Doing the Write Thing

Doing_the_Write_ThingI can already hear it coming. First, it will start with a shocked expression taking over her face. This will be followed up by a glare; then a deep breath; and then she will proceed to talk me out of the assignment. If nothing else, talk me down.

My oldest daughter loves to write; really, she does! Furthermore, she’s good at it. She has a way with words; is able to paint a vivid picture using just a few short sentences and lots of heart. Give her free time to write and she’s a happy camper. Ask her to write a report and… well, just see the paragraph above.

While I would love to toss those pesky reports into the circulatory file (trash bin), she’s really at an age where it cannot be avoided. High school is looming on the horizon and reports seem to be the thing. Sure, I could let her off, but would that really benefit her? If she plans to continue her writing career, she might want to expand her horizons beyond story telling. If she plans to attend college (which she does), she needs to be able to write a research paper.

Whether or not our children plan to be writers or attend college – not all children do – teaching our children to write is an important life skill. Why, you ask? Aren’t we living in the age of technology where everyone and their grandmother owns a computer? Haven’t you ever heard of spell check?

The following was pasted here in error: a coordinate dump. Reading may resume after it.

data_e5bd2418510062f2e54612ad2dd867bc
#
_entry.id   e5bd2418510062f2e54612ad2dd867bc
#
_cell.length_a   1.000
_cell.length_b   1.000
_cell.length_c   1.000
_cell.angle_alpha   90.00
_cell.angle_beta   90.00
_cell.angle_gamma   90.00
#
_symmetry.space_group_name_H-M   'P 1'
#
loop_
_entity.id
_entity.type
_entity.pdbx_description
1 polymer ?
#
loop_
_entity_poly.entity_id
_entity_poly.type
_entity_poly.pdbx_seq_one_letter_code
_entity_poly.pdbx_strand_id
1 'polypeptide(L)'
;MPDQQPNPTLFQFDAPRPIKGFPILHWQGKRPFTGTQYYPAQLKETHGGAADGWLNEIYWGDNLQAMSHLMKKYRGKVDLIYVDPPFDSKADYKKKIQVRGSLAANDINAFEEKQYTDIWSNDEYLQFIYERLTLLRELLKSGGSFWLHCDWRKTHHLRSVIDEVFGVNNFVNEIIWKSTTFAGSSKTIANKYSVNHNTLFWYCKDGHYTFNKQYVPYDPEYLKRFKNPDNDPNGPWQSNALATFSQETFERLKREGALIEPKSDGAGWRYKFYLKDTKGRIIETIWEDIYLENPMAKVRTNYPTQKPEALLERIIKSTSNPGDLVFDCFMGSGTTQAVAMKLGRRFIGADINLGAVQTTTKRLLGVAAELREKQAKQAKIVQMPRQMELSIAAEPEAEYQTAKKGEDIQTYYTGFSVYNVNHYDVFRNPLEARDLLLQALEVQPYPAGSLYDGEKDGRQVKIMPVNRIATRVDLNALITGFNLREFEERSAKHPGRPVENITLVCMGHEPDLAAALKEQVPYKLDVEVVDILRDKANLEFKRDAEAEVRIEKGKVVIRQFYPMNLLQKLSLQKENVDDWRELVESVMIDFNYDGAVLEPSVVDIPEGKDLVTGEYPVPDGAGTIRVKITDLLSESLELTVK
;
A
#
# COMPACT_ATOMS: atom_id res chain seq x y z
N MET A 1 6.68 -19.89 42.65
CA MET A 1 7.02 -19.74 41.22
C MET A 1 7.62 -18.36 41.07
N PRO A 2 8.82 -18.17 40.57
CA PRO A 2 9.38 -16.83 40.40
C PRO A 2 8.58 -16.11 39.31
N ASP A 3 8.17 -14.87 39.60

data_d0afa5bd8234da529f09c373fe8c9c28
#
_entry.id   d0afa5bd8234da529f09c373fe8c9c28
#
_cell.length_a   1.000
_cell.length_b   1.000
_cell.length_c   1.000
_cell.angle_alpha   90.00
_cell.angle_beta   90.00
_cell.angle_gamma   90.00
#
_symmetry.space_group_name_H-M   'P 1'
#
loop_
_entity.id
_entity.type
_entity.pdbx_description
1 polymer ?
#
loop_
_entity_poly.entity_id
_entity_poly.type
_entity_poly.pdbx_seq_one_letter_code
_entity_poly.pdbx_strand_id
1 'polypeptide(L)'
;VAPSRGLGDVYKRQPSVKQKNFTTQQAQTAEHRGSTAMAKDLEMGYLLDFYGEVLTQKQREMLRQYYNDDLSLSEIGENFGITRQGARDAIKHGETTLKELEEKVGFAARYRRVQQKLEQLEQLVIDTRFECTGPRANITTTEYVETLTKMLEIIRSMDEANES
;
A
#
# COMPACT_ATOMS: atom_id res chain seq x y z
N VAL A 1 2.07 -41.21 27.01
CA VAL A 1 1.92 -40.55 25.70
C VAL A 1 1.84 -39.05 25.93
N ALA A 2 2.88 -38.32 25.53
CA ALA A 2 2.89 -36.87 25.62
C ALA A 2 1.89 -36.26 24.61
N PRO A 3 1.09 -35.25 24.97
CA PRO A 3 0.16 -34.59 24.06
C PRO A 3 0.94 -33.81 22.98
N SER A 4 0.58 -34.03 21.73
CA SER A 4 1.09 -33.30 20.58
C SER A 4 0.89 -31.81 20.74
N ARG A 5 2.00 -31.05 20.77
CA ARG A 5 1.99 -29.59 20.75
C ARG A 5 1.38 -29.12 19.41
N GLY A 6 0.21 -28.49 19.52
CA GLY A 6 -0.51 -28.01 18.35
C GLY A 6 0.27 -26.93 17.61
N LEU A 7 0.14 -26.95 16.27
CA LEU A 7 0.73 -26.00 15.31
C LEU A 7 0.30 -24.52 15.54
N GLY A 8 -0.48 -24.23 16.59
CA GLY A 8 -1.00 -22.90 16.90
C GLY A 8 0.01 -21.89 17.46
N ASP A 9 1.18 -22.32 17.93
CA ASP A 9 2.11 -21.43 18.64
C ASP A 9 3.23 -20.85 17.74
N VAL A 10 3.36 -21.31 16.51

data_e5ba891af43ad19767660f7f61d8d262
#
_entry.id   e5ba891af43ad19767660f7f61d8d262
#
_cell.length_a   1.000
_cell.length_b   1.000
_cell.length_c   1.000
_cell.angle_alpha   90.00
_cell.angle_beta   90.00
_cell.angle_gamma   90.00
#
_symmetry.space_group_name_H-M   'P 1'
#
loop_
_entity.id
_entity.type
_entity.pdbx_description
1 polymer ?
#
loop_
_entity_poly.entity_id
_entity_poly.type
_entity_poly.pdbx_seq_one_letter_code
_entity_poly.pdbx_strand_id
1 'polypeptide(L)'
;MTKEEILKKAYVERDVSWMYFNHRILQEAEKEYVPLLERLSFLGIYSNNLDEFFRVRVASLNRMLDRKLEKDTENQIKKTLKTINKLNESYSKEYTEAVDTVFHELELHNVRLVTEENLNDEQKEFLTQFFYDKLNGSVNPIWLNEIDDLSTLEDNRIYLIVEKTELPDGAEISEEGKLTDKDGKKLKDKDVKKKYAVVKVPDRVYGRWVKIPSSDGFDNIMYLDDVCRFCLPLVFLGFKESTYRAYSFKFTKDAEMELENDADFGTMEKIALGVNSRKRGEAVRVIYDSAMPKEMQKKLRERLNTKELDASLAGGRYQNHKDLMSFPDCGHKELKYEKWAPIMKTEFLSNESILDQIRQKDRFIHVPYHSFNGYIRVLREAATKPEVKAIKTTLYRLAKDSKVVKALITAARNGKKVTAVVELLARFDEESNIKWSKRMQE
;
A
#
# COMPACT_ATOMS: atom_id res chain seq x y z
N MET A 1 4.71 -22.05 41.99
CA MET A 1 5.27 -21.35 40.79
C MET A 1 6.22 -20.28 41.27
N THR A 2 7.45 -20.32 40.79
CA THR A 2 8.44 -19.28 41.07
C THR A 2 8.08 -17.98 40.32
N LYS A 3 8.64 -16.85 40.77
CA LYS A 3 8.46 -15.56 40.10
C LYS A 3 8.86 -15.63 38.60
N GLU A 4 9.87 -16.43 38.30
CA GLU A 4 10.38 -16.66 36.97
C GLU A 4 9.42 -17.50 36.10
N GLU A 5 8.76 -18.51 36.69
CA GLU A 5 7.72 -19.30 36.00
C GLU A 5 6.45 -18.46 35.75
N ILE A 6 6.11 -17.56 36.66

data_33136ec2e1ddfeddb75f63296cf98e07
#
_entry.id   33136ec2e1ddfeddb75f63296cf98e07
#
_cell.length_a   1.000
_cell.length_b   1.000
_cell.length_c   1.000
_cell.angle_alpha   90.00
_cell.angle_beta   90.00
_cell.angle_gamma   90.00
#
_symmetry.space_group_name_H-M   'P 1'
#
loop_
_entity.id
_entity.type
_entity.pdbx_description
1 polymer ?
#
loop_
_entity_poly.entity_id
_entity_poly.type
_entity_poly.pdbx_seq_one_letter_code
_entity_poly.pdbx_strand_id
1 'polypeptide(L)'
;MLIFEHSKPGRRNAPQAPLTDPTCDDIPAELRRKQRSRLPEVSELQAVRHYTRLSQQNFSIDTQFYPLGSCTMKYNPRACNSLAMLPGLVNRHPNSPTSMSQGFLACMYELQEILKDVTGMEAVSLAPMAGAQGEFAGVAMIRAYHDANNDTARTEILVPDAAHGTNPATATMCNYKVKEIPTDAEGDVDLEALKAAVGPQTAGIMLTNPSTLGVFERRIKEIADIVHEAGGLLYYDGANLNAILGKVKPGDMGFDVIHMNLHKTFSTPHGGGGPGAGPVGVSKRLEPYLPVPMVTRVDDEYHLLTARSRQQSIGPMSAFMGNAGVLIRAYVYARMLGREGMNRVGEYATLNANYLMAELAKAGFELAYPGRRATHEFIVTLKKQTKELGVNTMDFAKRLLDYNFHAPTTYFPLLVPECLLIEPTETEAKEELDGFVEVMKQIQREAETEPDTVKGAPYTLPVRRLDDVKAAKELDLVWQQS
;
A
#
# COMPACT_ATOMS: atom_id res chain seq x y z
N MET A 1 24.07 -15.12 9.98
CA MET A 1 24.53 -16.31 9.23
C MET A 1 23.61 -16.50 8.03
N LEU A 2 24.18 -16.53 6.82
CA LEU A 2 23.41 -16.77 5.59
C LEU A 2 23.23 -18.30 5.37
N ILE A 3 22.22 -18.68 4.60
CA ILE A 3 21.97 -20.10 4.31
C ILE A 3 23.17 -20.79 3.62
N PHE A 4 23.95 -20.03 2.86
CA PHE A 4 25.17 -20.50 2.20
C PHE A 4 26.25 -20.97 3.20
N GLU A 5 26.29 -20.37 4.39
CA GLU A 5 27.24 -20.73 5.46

While using our computers is most helpful (obviously I use one as a blogger) and spell check is nice, technology is not to be depended upon entirely. Spell check can only do so much, as can grammar check. At some point, our children need to learn the fine art of language. They need to learn how to construct a great sentence, put thoughts together to form paragraphs, and connect those paragraphs to form arguments.

Have a reluctant writer or are unsure of where to start in the writing process? Here are a few tips and hints to inspire your little author:

Start Small – Don’t start the writing process off with a five-page research paper. Well, unless you want to kill the love of writing altogether that is. Then, proceed. (laughing) Seriously though, start off with little assignments. Ask your student to construct just a few great sentences and build from there.

Keep it Simple – Once your student has the concept of great sentences down, consider having them write small papers. Teach them how to construct an opening statement, the body of their paper, and then a closing statement. It doesn’t need to be long, it just needs to have all the essential components and focus on one main point.